Director: Jim Mickle
Starring: Bill Sage, Ambyr Childers, Julia Garner, Michael Parks
Rating: 4 out of 5 bones. This film starts off slowly– really slowly– which isn’t necessarily a bad thing; the slow pace establishes an ominous, unsettling tone for sure, but I’ll admit that if the film had remained solely an atmospheric horror with no climax or payoff to be had amidst all the dread, I’m not sure that I would have enjoyed or appreciated the film as much as I did. It is precisely that the film’s careful quietness does indeed build toward something– something truly horrifying and disturbing, somewhat less of a twist and more of a seamlessly executed tonal shift, perhaps– that makes the film so chilling and yet so artful at the same time. We Are What We Are achieves this precarious balance by never exploiting the very horror of its plot, but rather, it lets it simmer and stew [the first of many unfortunate food metaphors, I’m afraid], the film’s slow burn eventually and satisfyingly culminating in a series of terrifying, stomach-churning explosions.
We Are What We Are centers upon the reclusive, mysterious Parker family. During a series of devastating thunderstorms and subsequent floods that ravage their essentially rural area, the matriarch of the family passes away. We come to learn that this isn’t such good news for the eldest daughter of the family, Iris, but we’re not immediately privy to why. The script is well-crafted in that sense. We never know more than we should at any given moment. We are outsiders, who learn the absolute bare minimum about the film’s central family and their strange, archaic traditions. We are forced to be active viewers, piecing together bit by bit the information we’re given, much of which is given to us in anything but cinematic ways. The film is, if nothing else, subtle and therefore, creepy, for lack of any better word.
What we eventually come to learn though, and perhaps we can consider the following to be *spoilers,* is that Iris must take the place of her mother as the overseer of an annual tradition that deals, basically, with kidnapping, harboring, killing, and ceremoniously preparing and cooking a human being. Even as we realize this, the film is still extremely sparing, and the effect is that much greater for audiences; we may be desensitized to the potential gore of these situations, but to only see segments and suggestions of these scenarios leaves more to the imagination and that is 100 times more difficult to stomach, I think. Even shots as simple as Iris and her sister Rose’s care and gentleness (mimicked hauntingly by the camera’s movements and the film’s music) in marking up the body with red lipstick, or a suggestive close up of a thick soup being ladled into a bowl, are enough to make us cringe while we are somehow still simultaneously intrigued about that which we have not seen, wanting to learn about that which we still do not know.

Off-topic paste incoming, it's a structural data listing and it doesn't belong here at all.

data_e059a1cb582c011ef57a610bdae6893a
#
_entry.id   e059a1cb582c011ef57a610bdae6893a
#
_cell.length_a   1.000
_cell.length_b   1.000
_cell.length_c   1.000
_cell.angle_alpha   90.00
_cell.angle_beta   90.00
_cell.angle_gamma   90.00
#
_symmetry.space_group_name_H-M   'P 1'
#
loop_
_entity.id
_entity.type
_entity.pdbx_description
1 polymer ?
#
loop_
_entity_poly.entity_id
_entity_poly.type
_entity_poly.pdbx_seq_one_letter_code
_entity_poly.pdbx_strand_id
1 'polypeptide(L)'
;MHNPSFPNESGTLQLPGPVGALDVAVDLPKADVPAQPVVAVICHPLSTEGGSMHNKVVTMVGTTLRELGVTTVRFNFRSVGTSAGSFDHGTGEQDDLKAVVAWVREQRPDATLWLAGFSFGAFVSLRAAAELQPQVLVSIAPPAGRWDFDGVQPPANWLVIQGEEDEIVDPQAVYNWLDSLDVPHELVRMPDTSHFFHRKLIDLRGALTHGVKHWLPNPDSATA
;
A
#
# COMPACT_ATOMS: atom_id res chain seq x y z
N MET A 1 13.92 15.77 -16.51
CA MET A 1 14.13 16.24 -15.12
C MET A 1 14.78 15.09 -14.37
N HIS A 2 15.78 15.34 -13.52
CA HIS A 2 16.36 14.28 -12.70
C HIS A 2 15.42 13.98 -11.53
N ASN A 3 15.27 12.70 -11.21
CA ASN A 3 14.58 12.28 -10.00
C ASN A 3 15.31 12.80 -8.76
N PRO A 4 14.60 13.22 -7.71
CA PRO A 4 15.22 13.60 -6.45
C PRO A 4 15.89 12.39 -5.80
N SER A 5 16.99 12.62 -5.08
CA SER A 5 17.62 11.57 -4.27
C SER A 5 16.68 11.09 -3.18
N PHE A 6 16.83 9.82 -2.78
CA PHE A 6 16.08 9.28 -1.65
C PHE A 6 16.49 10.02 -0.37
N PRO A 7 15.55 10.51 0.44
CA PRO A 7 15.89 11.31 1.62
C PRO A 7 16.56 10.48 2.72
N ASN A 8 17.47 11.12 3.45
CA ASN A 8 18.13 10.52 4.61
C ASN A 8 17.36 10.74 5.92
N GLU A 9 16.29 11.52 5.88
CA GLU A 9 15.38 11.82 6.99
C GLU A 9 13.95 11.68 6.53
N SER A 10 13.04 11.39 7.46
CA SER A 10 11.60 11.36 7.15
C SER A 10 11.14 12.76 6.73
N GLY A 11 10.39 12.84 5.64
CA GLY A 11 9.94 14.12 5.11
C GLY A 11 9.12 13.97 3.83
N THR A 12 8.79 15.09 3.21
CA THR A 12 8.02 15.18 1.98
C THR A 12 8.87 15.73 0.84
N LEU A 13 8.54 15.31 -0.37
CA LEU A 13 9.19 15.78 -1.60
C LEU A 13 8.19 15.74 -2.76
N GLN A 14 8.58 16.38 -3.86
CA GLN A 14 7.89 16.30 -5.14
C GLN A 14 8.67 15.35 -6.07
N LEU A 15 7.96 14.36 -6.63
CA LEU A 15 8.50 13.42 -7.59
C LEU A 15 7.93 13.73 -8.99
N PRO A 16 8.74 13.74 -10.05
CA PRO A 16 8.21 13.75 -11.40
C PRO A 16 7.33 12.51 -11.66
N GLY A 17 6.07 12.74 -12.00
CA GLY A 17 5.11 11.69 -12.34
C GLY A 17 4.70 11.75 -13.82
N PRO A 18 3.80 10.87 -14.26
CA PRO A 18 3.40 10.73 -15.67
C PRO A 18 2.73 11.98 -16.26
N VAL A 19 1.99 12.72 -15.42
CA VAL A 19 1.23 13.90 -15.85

The soundtrack and acting are particularly notable as well. The music is particularly effective, building tone and suspense even in the latter half of the film which, arguably, already moves faster than the former half; like any great horror soundtrack should, the music enhances our fear and dictates even further how we should be feeling. And the acting is extremely naturalistic, making the cultish behaviors of the family seem that much more frightening and foreign. Another facet of the film that helped move the story forward beyond the boundaries of its tone is the fact that these storms are washing up quite a few things that should have been left buried: bones, mainly, and Parks’ character is on the hunt for the truth about these bones and about the Parkers, in the hopes that he will gain some insight and closure regarding his own long-since missing daughter. This aspect of the plot eventually gives the film a much-needed sense of urgency, I think.
I will end my review soon, before my fingers accidentally type too much, but I will say that the main climactic sequence is jarringly intense and sold the entire movie for me. It is as if we, as viewers, are riding in a car that has been going well-below the speed limit and which suddenly accelerates and, in many ways, veers right off of the road we’ve been traveling on entirely. The film remains tonally dark, and darkly beautiful, but everything is now also amplified within that; while the horror of the film has been fairly abstract (or rather, only palpable beneath the surface) for much of the film up until this point, now, that horror is more akin to taste than it is to scent– if I may be so cruel as to extend such analogies in a review of a movie about cannibalism, as I warned early on that I might. Analogies aside though, this film is successfully terrifying, even if not in the way that many of us may be used to. It moves much like any other dark and dreary indie drama until the more recognizably visceral elements are finally employed, but even those moments are handled with precision and artistry. The film never feels overly familiar, and it is never really all that predictable either. The ingredients [and this really is the last nauseating food metaphor I will use, I promise] of the film are in themselves so well-chosen and so creatively and so masterfully combined, that the resulting dish– though it certainly takes a while to cook– is one that will both fascinate and sicken you for a very long time.